At 2:30 in the morning my eyes were open, my body ready to go, even though I had only sunk into bed three hours earlier and tossed and turned, slipping in and out of sleep, the whole time. At home, it was 5:30, already an hour after my alarm usually rouses me from sleep.
I arrived in Honolulu last night after 9 p.m., to my hostel after 10, so hadn’t even figured out where the beach way or what was surrounding me. I was ready to explore, but since the sun wasn’t even peaking over the horizon yet, I promised myself a sunrise walk if only I stayed in the twin bed — a spring digging into my side — for another two to three hours. So I did. Every so often, every 15 minutes it seemed, I would open my eyes, put my glasses on my face and glance at the digital clock on the stove across the room from my bed.
Finally, 5:03 came up.
I rose, grabbed my new bikini, never worn except to try it on in my closet imagining myself actually wearing it on the beach…in Hawaii, shorts and cover up top, changed quickly in the small bathroom, careful to not wake my three roommates all soundly sleeping in their beds. Two of the women stumbled into the room around 2 a.m., I thought it was much later until I put on my glasses and saw the time.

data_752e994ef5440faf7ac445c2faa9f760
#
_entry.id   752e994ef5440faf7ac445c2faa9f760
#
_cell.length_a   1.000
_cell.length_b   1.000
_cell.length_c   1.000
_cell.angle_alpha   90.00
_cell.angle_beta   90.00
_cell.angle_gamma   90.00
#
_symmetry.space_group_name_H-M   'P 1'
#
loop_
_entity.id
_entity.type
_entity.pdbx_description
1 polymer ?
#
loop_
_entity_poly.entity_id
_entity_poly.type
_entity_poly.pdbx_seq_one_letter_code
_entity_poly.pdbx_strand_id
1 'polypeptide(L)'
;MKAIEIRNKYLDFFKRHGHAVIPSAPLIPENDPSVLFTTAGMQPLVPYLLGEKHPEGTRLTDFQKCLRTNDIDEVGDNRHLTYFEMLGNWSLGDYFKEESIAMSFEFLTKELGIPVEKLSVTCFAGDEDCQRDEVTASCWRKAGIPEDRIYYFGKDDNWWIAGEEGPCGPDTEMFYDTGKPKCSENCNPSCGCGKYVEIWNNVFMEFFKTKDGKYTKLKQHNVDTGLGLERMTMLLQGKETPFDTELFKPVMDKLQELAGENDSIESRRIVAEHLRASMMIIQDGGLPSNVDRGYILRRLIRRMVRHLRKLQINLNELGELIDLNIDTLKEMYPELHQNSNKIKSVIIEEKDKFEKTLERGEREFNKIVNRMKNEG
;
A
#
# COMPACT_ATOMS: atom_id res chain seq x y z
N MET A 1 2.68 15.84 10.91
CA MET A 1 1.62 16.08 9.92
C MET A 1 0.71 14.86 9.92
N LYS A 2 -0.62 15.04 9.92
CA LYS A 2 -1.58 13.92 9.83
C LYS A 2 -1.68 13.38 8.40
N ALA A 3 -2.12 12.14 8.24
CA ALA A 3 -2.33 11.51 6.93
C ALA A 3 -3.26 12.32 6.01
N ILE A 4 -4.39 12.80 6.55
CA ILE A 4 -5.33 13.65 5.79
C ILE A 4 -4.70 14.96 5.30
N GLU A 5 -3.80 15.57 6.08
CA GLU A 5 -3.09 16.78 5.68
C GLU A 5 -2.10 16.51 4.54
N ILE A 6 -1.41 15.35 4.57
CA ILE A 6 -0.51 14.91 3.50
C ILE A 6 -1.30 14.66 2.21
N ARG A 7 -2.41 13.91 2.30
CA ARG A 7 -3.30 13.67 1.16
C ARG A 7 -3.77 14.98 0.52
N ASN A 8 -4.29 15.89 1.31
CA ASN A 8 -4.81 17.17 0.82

In my beach clothes, flip-flops on my feet and bag with beach mat, towel, water, smartphone, pen and guides on my shoulder, I headed out. The friendly man with an Australian accent at the front desk gave me directions to the beach.
“It’s easy, Love. Take a right out the door, then turn left at the next road and it’s a block up,” he said with a smile.
The beach was the opposite way that I imagined and the opposite way that I would have gone on my own.
When I turned the corner, I saw narrow palm trees coming out of the light brown sand with blue water lapping onto shore. There were a few other early birds up walking around. Probably afflicted with the same jet lag that I had (well, still have).
I stopped where the sidewalk met the sand, closed my eyes and breathed deeply, bringing in the warm arm, smelling the tropical flowers on the trees around me, and hearing the water lap onto the shore. There weren’t a lot of other sounds, most of Waikiki still being asleep.
I then took off my flip-flops and with them in hand, walked straight into the water. Not far, just enough to feel it. People who have been here before insisted that the water was warm like bath water. I believed them, I really did, but still expected to gasp with surprise when it was ice cold. But I did not, because it was warm, just like they said.
I was prepared to sack out on the beach to enjoy the early morning quietness and take a swim but overwhelmed with excitement to check out the new place, I just kept walking. I took a few photos, but just took in the sights, smells, and sounds of my first real day in O’ahu. My first time, even, in Hawai’i.
I was just going to take a selfie of me with Diamond Head in the background but happened across a couple from Texas taking photos of each other. I offered to take one of them and they took one of me. Tip for people traveling solo, offer to take photos of others because it’ll make it easier for you to ask for them to do the same (or they will offer) so that you get some photos of you on vacation that aren’t all selfies.